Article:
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1.  Occurrence of Efflux Mechanism and Cephalosporinase Variant in a Population of Enterobacter aerogenes and Klebsiella pneumoniae Isolates Producing Extended-Spectrum β-Lactamases▿  
We investigated the occurrence of multidrug resistance in 44 Enterobacter aerogenes and Klebsiella pneumoniae clinical isolates. Efflux was involved in resistance in E. aerogenes isolates more frequently than in K. pneumoniae isolates (100 versus 38% of isolates) and was associated with the expression of phenylalanine arginine β-naphthylamide-susceptible active efflux. AcrA-TolC overproduction in E. aerogenes isolates was noted. An analysis of four E. aerogenes isolates for which cefepime MICs were high revealed no modification in porin expression but a new specific mutation in the AmpC β-lactamase.
PMCID: PMC2663104  PMID: 19164140
2.  Antibiotic Stress, Genetic Response and Altered Permeability of E. coli 
PLoS ONE  2007;2(4):e365.
Membrane permeability is the first step involved in resistance of bacteria to an antibiotic. The number and activity of efflux pumps and outer membrane proteins that constitute porins play major roles in the definition of intrinsic resistance in Gram-negative bacteria that is altered under antibiotic exposure.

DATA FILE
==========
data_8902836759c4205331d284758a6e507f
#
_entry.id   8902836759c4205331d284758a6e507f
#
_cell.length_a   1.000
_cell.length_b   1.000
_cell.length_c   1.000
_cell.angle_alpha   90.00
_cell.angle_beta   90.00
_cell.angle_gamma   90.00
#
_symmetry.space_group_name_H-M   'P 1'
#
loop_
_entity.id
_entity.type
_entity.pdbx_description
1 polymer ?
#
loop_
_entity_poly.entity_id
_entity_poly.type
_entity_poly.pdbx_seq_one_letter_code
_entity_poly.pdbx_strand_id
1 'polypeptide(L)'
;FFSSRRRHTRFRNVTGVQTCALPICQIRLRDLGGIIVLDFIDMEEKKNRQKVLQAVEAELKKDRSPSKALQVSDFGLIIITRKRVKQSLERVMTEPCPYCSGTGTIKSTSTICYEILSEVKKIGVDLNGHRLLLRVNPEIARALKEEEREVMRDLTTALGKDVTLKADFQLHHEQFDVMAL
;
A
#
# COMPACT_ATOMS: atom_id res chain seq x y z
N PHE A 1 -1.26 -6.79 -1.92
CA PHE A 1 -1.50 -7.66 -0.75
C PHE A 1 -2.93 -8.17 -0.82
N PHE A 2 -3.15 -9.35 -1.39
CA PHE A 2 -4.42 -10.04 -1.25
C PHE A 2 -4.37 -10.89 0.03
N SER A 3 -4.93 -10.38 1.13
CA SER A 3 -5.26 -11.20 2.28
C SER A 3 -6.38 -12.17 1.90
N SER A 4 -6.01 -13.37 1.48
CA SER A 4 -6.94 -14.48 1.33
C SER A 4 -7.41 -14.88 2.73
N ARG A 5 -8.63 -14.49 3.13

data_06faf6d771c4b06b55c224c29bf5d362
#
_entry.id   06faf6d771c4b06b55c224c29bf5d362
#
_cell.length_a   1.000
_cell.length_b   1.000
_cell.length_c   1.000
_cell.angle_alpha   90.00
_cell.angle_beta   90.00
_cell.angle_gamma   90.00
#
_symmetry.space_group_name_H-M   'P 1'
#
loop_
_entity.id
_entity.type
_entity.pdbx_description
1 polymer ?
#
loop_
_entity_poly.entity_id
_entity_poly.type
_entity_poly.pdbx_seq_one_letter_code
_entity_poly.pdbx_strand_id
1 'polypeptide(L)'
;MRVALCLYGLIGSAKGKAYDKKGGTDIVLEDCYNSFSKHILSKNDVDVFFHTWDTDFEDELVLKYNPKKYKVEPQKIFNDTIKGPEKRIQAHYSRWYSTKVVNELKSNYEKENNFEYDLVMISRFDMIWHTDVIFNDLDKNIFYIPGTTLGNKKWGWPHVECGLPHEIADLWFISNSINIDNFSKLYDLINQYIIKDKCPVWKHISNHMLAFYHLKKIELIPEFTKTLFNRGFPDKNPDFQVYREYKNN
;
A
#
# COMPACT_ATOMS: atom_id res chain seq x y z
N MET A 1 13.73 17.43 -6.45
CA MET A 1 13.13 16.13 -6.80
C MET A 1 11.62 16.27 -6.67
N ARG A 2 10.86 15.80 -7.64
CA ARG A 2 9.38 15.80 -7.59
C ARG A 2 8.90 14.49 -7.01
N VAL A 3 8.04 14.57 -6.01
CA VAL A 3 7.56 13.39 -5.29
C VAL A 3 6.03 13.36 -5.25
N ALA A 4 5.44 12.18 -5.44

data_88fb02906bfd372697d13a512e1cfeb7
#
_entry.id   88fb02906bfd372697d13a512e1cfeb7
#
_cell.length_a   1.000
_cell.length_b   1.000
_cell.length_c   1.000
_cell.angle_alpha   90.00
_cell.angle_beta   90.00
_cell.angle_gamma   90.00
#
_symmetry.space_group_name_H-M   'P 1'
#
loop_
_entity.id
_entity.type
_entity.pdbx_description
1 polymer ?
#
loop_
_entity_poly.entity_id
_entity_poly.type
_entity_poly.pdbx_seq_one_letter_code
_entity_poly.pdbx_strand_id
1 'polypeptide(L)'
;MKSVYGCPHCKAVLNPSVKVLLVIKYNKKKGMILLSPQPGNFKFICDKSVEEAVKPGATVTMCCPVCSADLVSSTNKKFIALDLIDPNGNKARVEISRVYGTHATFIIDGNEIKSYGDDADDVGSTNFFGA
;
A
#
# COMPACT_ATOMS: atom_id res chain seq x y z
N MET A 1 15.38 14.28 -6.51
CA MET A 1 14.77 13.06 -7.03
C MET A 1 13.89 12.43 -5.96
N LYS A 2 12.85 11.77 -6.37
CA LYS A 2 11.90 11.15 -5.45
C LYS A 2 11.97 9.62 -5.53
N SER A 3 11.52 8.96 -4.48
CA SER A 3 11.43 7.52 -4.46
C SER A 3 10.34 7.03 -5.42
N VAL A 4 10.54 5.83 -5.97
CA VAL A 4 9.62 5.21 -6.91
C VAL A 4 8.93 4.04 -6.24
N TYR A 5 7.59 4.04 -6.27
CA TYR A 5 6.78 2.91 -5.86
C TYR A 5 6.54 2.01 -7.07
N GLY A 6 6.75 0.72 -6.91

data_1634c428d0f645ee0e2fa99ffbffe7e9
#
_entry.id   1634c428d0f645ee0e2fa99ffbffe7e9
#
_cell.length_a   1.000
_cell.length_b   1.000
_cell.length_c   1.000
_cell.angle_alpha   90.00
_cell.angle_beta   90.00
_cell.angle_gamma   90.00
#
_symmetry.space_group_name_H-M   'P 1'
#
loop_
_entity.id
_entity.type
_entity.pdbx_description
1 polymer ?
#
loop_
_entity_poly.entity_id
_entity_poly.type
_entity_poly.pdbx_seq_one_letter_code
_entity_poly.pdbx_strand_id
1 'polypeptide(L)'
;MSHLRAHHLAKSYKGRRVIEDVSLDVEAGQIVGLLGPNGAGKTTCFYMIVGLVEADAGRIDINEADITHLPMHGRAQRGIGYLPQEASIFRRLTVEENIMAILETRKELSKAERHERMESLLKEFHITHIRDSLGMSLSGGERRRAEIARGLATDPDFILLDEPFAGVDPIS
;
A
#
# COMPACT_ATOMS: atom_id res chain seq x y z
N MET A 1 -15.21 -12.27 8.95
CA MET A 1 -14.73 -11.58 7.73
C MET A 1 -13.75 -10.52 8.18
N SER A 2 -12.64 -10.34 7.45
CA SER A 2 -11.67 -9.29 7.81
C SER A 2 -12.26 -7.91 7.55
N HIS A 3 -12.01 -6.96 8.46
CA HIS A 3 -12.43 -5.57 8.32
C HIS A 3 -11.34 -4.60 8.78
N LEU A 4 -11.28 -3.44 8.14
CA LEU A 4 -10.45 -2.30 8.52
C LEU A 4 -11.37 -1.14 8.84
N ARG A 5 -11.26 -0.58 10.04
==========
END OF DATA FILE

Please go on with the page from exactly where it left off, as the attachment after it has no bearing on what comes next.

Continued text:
Methodology/Principal Findings
Here we describe the genetic regulation of porins and efflux pumps of Escherichia coli during prolonged exposure to increasing concentrations of tetracycline and demonstrate, with the aid of quantitative real-time reverse transcriptase-polymerase chain reaction methodology and western blot detection, the sequence order of genetic expression of regulatory genes, their relationship to each other, and the ensuing increased activity of genes that code for transporter proteins of efflux pumps and down-regulation of porin expression.
This study demonstrates that, in addition to the transcriptional regulation of genes coding for membrane proteins, the post-translational regulation of proteins involved in the permeability of Gram-negative bacteria also plays a major role in the physiological adaptation to antibiotic exposure. A model is presented that summarizes events during the physiological adaptation of E. coli to tetracycline exposure.
PMCID: PMC1838523  PMID: 17426813
3.  RamA Is an Alternate Activator of the Multidrug Resistance Cascade in Enterobacter aerogenes